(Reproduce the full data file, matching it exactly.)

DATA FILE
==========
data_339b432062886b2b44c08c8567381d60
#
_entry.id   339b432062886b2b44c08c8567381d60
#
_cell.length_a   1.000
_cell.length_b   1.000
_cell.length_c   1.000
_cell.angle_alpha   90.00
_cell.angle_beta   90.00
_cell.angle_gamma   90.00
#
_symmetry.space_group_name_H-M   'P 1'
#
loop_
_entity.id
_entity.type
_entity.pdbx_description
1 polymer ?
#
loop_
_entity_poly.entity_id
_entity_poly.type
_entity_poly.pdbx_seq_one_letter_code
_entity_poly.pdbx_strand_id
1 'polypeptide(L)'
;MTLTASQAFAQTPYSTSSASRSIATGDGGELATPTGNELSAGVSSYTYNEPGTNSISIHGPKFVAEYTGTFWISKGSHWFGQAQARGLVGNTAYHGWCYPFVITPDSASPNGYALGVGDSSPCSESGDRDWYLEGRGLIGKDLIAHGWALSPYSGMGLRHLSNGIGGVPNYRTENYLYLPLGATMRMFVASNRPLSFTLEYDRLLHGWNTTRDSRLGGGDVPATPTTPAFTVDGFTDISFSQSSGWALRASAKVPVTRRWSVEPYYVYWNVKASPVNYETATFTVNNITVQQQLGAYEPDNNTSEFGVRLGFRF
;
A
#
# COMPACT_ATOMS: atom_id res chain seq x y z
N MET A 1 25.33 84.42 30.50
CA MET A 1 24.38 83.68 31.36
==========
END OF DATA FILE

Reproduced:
data_339b432062886b2b44c08c8567381d60
#
_entry.id   339b432062886b2b44c08c8567381d60
#
_cell.length_a   1.000
_cell.length_b   1.000
_cell.length_c   1.000
_cell.angle_alpha   90.00
_cell.angle_beta   90.00
_cell.angle_gamma   90.00
#
_symmetry.space_group_name_H-M   'P 1'
#
loop_
_entity.id
_entity.type
_entity.pdbx_description
1 polymer ?
#
loop_
_entity_poly.entity_id
_entity_poly.type
_entity_poly.pdbx_seq_one_letter_code
_entity_poly.pdbx_strand_id
1 'polypeptide(L)'
;MTLTASQAFAQTPYSTSSASRSIATGDGGELATPTGNELSAGVSSYTYNEPGTNSISIHGPKFVAEYTGTFWISKGSHWFGQAQARGLVGNTAYHGWCYPFVITPDSASPNGYALGVGDSSPCSESGDRDWYLEGRGLIGKDLIAHGWALSPYSGMGLRHLSNGIGGVPNYRTENYLYLPLGATMRMFVASNRPLSFTLEYDRLLHGWNTTRDSRLGGGDVPATPTTPAFTVDGFTDISFSQSSGWALRASAKVPVTRRWSVEPYYVYWNVKASPVNYETATFTVNNITVQQQLGAYEPDNNTSEFGVRLGFRF
;
A
#
# COMPACT_ATOMS: atom_id res chain seq x y z
N MET A 1 25.33 84.42 30.50
CA MET A 1 24.38 83.68 31.36